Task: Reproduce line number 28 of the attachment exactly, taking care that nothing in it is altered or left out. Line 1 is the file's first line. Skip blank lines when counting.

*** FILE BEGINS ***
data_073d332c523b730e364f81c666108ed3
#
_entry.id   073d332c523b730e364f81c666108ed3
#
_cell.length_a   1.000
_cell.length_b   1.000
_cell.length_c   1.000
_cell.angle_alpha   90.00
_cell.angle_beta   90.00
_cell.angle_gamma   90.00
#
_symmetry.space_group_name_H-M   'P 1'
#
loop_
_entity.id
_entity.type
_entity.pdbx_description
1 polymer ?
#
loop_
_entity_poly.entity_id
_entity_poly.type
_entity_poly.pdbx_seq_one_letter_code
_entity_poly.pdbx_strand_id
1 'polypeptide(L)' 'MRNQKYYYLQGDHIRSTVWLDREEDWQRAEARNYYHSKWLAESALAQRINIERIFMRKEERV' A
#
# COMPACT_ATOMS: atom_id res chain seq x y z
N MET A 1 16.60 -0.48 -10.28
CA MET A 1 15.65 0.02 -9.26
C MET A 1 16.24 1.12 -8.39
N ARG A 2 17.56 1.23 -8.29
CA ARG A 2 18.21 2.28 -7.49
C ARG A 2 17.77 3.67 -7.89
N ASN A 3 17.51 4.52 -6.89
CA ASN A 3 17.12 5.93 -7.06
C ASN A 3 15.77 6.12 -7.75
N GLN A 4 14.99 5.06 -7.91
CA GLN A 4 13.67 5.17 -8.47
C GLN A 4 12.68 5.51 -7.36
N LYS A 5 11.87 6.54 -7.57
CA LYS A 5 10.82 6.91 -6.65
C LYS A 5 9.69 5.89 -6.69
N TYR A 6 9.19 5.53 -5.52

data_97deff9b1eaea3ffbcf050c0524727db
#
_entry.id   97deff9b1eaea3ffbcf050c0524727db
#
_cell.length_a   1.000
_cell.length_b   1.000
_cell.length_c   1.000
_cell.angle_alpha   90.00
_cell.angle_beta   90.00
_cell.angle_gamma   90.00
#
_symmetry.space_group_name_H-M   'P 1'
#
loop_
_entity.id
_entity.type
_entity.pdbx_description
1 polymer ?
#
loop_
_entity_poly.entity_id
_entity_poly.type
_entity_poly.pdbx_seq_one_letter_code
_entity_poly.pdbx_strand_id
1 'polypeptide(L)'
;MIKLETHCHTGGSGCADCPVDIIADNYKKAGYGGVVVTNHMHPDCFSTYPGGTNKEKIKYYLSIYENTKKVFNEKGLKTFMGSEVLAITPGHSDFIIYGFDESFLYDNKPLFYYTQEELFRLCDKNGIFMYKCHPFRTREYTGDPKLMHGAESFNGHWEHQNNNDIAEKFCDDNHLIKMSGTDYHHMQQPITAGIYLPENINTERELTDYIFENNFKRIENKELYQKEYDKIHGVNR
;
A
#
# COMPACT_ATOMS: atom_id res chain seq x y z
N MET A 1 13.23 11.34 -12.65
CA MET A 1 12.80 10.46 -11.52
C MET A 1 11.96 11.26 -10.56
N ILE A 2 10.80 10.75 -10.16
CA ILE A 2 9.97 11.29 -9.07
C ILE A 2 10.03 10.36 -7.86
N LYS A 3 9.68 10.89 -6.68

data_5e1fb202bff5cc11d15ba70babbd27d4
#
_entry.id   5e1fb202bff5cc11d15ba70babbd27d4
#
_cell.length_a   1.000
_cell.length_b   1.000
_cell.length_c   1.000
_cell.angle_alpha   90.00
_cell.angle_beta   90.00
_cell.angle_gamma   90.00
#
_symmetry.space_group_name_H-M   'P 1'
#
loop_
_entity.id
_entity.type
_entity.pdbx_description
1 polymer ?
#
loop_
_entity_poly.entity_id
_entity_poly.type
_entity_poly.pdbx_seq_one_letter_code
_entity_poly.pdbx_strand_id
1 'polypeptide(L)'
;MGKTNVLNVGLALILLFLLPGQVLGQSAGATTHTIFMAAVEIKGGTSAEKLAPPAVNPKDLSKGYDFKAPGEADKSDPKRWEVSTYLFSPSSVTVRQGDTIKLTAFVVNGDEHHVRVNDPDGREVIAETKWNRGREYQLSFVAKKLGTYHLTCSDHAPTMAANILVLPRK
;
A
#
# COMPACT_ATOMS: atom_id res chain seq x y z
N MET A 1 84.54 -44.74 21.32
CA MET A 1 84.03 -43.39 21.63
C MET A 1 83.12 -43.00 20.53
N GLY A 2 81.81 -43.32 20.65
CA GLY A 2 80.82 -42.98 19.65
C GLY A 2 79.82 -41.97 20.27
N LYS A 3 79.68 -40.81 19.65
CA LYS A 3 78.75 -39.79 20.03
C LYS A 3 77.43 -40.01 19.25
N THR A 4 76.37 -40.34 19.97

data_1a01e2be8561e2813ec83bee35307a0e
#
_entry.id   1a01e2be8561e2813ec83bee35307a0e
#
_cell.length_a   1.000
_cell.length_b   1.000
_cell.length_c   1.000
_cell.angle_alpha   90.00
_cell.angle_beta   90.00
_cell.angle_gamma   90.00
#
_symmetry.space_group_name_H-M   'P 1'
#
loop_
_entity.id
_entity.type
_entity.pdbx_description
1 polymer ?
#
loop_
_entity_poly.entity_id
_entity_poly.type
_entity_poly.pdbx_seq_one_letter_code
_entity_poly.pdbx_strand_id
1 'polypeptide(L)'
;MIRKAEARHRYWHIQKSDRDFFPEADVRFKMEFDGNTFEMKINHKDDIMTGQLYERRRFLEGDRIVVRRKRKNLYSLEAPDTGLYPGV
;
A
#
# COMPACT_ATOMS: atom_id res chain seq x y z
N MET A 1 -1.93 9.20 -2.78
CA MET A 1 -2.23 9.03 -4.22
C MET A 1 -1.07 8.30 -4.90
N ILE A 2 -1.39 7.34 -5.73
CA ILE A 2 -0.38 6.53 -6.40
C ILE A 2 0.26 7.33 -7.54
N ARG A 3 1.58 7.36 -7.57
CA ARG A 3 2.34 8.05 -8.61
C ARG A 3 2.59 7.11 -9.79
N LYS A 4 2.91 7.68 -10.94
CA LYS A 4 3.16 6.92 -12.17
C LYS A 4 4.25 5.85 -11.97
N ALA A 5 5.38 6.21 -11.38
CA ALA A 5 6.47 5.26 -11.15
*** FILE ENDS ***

N MET A 1 16.60 -0.48 -10.28